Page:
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  • Meeting abstract
  • Open Access

Requirement of local synovial IL-17 receptor signaling in the progression of chronic synovitis and bone erosion in arthritis

  • 1, 2,
  • 1,
  • 1,
  • 1,
  • 3,
  • 2 and
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Arthritis Res Ther20046 (Suppl 1) :58

  • Received: 16 January 2004
  • Published:


  • Rheumatoid Arthritis
  • Synovitis
  • Bone Erosion
  • Synovial Cell
  • Chimeric Mouse

IL-17 is a proinflammatory cytokine that is suspected to be involved in development of rheumatoid arthritis (RA). However, the role of IL-17–IL-17 receptor signaling in the effector phase of arthritis, including requirement of this signaling pathway in synoviocytes, is still not fully elucidated. Here we demonstrate, using IL-17 receptor deficient (IL-17R-/-) mice, a requirement for IL-17R signaling in immune reactivity and progression of synovitis and bone erosion in a T cell mediated mBSA arthritis model and chronic streptococcal cell wall arthritis. Of great interest, chimeric mice of host wild-type (wt) and donor IL-17R-/- bone marrow (BM) cells developed chronic synovitis similar to that in wt/wt chimeras. In contrast, chimeric mice of host IL-17R-/- and donor wt BM cells were protected from progressive synovitis similar to IL-17R-/-/ IL-17R-/- chimeras, suggesting a crucial role of resident synovial cells. Weakened mobilization of neutrophils into the joint and downregulation of synovial mRNA expression for leukocyte specific chemokines and selectins, and MMP-1 was found in IL-17R-/- mice. These data suggest that, in addition to the role played by IL-17–IL-17R signaling in development of immunity, synovial IL-17–IL-17R signaling plays a critical role in the effector phase of arthritis. Activation of IL-17R on fibroblast-like synoviocytes appears pivotal.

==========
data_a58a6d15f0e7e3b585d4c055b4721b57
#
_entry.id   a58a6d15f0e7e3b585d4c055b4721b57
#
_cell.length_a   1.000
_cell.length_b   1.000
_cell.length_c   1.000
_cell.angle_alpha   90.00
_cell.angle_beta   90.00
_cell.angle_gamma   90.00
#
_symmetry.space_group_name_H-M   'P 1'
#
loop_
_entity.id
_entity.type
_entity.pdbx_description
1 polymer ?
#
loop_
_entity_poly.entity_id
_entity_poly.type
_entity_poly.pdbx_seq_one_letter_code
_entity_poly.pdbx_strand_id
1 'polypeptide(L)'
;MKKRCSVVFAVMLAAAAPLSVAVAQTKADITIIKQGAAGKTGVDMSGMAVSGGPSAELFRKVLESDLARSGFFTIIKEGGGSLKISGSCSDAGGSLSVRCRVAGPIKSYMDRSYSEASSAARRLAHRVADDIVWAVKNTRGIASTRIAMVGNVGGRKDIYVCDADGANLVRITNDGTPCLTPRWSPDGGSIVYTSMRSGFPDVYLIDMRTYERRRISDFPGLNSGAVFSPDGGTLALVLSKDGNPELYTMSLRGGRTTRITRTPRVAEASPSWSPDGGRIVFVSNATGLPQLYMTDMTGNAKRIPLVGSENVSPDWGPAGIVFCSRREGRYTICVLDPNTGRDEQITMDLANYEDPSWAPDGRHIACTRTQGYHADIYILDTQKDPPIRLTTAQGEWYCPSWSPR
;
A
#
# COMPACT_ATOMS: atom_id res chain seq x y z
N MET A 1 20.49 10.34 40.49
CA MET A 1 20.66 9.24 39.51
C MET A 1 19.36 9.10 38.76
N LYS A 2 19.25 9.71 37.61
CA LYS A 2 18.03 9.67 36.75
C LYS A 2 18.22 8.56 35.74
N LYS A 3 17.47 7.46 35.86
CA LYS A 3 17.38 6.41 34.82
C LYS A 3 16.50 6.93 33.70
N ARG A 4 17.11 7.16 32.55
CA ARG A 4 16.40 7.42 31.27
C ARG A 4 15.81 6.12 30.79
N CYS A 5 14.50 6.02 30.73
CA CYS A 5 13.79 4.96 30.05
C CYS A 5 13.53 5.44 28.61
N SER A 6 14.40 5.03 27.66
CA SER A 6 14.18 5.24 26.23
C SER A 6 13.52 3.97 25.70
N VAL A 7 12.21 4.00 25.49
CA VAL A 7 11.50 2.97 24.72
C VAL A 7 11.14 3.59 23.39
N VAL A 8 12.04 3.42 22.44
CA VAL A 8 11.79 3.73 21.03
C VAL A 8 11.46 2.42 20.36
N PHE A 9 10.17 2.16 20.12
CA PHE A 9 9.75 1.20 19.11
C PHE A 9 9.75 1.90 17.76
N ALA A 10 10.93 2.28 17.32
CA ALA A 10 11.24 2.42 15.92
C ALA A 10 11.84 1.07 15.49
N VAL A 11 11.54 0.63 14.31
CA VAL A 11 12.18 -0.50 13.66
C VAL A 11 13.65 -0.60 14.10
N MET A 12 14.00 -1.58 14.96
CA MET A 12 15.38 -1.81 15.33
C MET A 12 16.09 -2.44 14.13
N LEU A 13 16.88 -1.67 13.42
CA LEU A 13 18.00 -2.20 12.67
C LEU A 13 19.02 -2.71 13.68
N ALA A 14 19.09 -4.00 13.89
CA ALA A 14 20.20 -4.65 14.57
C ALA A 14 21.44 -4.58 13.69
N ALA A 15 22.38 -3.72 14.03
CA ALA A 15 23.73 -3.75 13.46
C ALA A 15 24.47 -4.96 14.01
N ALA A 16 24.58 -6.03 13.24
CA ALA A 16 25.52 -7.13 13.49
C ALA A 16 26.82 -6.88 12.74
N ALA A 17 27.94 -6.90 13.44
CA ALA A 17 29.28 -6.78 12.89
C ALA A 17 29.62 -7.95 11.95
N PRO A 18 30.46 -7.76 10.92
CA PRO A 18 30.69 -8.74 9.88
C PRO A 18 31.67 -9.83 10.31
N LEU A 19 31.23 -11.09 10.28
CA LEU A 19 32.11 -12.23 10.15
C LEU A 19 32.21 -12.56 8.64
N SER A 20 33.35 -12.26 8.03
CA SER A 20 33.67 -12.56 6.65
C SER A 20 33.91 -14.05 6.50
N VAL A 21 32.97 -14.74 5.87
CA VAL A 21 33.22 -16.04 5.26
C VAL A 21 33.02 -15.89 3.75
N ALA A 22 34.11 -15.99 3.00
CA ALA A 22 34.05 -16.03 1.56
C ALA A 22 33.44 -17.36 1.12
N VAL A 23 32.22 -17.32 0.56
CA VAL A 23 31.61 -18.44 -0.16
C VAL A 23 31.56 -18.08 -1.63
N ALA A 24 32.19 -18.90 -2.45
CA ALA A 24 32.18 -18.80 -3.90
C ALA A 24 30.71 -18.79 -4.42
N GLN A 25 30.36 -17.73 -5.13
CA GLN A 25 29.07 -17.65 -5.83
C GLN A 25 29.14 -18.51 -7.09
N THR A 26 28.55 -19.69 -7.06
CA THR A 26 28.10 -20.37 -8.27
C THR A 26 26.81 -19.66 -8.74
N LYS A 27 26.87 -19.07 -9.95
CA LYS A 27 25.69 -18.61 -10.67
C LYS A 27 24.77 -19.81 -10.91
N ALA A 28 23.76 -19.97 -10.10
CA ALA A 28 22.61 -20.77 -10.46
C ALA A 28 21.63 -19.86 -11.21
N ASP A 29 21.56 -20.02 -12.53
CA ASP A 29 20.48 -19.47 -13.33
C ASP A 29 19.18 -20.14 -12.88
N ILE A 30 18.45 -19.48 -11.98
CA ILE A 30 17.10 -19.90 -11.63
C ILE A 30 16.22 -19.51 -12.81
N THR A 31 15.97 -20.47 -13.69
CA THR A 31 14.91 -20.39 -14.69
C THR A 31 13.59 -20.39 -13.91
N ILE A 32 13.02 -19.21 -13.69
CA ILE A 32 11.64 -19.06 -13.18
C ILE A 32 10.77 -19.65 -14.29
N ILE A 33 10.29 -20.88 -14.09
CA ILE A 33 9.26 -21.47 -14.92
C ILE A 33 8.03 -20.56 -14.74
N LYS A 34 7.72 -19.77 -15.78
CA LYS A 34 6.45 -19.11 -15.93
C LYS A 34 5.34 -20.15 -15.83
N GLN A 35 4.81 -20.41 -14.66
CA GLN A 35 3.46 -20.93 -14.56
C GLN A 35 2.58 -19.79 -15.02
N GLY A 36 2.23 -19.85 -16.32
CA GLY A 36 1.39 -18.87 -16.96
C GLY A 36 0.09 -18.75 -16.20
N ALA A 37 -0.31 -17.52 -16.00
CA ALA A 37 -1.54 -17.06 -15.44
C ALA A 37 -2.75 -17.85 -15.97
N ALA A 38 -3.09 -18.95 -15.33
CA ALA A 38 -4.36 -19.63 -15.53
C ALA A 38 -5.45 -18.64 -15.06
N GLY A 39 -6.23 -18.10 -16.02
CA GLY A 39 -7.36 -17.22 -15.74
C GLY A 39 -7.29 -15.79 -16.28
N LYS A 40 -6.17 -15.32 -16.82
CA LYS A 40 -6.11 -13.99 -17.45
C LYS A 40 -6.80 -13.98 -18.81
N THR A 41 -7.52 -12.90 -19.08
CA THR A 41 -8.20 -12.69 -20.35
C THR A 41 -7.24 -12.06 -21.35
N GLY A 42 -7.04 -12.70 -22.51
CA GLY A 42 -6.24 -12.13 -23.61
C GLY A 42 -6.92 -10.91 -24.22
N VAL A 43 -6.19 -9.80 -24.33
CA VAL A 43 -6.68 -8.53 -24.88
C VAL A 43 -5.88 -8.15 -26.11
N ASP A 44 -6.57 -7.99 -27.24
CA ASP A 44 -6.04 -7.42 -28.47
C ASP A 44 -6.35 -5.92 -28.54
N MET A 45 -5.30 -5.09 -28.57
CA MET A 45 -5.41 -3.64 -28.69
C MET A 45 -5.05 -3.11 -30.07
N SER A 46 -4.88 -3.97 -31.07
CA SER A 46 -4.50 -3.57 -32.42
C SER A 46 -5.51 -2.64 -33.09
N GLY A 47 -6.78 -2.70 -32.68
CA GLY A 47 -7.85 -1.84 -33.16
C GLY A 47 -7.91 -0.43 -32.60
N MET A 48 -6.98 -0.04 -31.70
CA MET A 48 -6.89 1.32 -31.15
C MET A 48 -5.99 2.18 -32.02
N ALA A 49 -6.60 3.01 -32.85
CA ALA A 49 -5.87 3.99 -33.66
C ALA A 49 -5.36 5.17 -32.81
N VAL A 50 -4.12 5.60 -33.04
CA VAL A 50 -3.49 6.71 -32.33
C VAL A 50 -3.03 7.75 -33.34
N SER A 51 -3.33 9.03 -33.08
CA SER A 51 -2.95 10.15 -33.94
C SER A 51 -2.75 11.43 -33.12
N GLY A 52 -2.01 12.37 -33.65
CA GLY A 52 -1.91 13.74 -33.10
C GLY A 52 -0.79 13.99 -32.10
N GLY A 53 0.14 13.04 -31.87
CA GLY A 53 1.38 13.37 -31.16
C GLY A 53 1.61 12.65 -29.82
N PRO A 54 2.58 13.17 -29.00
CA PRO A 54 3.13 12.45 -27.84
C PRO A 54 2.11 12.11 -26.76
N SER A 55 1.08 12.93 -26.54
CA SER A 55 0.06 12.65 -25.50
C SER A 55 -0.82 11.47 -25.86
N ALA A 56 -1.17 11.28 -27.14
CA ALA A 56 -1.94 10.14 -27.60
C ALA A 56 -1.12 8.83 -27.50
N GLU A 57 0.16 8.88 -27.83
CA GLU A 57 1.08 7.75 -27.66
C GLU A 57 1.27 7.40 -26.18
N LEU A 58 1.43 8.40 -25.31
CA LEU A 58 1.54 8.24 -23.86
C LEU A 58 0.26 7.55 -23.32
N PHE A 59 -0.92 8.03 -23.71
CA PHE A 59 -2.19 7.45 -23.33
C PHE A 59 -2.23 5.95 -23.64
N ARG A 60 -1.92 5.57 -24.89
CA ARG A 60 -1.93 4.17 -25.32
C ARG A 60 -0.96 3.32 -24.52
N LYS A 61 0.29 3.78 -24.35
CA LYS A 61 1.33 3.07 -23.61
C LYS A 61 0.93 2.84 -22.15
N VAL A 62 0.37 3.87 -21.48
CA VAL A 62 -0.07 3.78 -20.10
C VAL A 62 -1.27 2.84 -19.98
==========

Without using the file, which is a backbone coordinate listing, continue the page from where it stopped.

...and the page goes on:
Authors’ Affiliations

LSU Health Sciences Center, Department of Medicine, Gene Therapy Program, New Orleans, LA, USA
University Medical Center St Radboud, Department of Rheumatology, Rheumatology and Advanced Therapeutics, Nijmegen, The Netherlands
Amgen, Seattle, WA, USA


© BioMed Central Ltd 2004